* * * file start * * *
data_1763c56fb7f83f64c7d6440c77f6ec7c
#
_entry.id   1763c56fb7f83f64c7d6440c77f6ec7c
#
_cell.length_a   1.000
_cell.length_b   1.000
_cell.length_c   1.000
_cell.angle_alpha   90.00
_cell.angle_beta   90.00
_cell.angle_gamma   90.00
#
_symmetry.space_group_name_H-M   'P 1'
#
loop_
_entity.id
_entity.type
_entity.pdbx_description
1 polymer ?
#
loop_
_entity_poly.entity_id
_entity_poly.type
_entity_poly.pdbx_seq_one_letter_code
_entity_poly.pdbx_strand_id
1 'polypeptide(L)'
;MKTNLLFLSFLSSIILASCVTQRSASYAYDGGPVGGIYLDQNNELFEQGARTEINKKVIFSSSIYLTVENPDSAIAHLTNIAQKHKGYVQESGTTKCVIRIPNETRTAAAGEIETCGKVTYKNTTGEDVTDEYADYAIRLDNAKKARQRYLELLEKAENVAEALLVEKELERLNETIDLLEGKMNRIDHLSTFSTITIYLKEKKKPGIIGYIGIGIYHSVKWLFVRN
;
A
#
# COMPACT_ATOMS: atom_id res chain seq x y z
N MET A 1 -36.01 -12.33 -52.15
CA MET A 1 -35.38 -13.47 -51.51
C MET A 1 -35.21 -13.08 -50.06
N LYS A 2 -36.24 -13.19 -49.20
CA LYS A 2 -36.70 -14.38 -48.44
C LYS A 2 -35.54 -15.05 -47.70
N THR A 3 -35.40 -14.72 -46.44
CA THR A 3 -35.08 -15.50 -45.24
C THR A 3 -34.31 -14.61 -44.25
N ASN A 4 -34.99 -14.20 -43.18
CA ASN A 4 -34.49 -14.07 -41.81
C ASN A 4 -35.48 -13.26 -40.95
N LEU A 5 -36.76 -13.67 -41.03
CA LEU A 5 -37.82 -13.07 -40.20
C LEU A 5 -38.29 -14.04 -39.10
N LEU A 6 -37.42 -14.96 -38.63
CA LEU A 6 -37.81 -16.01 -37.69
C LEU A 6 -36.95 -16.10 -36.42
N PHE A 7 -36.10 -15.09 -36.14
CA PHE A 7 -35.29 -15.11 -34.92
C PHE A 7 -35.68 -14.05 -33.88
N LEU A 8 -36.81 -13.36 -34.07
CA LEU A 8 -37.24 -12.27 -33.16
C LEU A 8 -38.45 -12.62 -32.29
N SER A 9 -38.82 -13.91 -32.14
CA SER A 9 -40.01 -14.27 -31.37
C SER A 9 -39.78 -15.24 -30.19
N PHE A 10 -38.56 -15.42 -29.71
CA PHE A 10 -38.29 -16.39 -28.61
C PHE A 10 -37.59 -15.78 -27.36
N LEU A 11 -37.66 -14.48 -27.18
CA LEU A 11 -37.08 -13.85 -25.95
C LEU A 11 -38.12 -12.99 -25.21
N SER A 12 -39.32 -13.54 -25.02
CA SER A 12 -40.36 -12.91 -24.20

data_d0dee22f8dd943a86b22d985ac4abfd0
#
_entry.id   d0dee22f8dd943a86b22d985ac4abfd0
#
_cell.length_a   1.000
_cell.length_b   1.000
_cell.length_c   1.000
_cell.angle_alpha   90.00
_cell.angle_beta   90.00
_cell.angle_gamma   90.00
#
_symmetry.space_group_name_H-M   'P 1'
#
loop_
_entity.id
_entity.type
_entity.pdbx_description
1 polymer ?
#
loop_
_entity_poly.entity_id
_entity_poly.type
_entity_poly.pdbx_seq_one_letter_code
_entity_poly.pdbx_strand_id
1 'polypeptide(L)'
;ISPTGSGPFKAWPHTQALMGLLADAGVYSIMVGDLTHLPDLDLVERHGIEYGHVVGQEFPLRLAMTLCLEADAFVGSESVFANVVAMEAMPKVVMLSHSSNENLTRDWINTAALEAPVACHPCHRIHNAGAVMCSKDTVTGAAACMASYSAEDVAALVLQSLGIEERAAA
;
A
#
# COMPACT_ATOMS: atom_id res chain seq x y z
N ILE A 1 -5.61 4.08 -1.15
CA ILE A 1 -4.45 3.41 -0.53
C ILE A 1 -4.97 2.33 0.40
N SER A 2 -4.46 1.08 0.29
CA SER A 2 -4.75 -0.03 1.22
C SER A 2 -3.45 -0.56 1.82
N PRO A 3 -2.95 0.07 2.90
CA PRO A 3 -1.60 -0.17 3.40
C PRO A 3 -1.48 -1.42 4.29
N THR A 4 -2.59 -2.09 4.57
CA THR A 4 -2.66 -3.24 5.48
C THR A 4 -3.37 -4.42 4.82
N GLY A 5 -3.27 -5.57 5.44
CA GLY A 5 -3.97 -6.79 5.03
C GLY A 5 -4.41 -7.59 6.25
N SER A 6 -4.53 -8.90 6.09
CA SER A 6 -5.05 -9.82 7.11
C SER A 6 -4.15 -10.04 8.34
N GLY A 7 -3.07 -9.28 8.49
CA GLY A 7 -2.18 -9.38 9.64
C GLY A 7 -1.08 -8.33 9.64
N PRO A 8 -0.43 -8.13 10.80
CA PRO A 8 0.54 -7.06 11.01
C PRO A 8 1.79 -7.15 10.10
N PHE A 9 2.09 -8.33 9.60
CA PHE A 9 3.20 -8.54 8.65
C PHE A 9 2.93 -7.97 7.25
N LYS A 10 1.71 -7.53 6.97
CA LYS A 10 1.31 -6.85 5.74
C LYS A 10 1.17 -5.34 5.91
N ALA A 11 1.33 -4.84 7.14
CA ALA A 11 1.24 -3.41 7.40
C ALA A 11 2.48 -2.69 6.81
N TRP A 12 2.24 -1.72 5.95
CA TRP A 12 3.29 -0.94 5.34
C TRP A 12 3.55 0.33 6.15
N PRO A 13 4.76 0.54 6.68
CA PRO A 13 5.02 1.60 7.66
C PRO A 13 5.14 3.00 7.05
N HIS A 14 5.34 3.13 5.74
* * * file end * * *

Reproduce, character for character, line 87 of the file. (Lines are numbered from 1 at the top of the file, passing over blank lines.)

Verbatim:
_entity_poly.type